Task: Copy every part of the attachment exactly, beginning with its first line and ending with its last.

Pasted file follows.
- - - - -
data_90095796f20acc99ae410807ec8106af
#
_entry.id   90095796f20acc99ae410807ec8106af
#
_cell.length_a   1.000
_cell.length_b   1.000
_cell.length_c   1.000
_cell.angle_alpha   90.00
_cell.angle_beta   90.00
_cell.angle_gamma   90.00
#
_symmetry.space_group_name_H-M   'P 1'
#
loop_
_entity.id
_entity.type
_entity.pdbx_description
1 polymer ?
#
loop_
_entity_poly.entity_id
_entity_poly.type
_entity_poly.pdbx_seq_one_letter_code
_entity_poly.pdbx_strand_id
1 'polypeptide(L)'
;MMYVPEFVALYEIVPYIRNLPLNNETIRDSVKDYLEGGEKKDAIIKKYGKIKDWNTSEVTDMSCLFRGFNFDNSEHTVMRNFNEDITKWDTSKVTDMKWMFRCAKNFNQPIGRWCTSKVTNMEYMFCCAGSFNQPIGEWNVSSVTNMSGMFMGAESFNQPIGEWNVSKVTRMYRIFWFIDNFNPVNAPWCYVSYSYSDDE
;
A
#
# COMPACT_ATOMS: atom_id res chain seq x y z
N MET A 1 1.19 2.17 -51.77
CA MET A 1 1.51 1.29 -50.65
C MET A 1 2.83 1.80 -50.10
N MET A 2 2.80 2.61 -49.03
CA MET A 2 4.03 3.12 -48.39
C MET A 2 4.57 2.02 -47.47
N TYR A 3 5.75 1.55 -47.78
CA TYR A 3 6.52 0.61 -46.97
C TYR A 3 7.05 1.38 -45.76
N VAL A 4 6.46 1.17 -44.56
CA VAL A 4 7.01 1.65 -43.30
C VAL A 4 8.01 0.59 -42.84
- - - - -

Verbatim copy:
data_90095796f20acc99ae410807ec8106af
#
_entry.id   90095796f20acc99ae410807ec8106af
#
_cell.length_a   1.000
_cell.length_b   1.000
_cell.length_c   1.000
_cell.angle_alpha   90.00
_cell.angle_beta   90.00
_cell.angle_gamma   90.00
#
_symmetry.space_group_name_H-M   'P 1'
#
loop_
_entity.id
_entity.type
_entity.pdbx_description
1 polymer ?
#
loop_
_entity_poly.entity_id
_entity_poly.type
_entity_poly.pdbx_seq_one_letter_code
_entity_poly.pdbx_strand_id
1 'polypeptide(L)'
;MMYVPEFVALYEIVPYIRNLPLNNETIRDSVKDYLEGGEKKDAIIKKYGKIKDWNTSEVTDMSCLFRGFNFDNSEHTVMRNFNEDITKWDTSKVTDMKWMFRCAKNFNQPIGRWCTSKVTNMEYMFCCAGSFNQPIGEWNVSSVTNMSGMFMGAESFNQPIGEWNVSKVTRMYRIFWFIDNFNPVNAPWCYVSYSYSDDE
;
A
#
# COMPACT_ATOMS: atom_id res chain seq x y z
N MET A 1 1.19 2.17 -51.77
CA MET A 1 1.51 1.29 -50.65
C MET A 1 2.83 1.80 -50.10
N MET A 2 2.80 2.61 -49.03
CA MET A 2 4.03 3.12 -48.39
C MET A 2 4.57 2.02 -47.47
N TYR A 3 5.75 1.55 -47.78
CA TYR A 3 6.52 0.61 -46.97
C TYR A 3 7.05 1.38 -45.76
N VAL A 4 6.46 1.17 -44.56
CA VAL A 4 7.01 1.65 -43.30
C VAL A 4 8.01 0.59 -42.84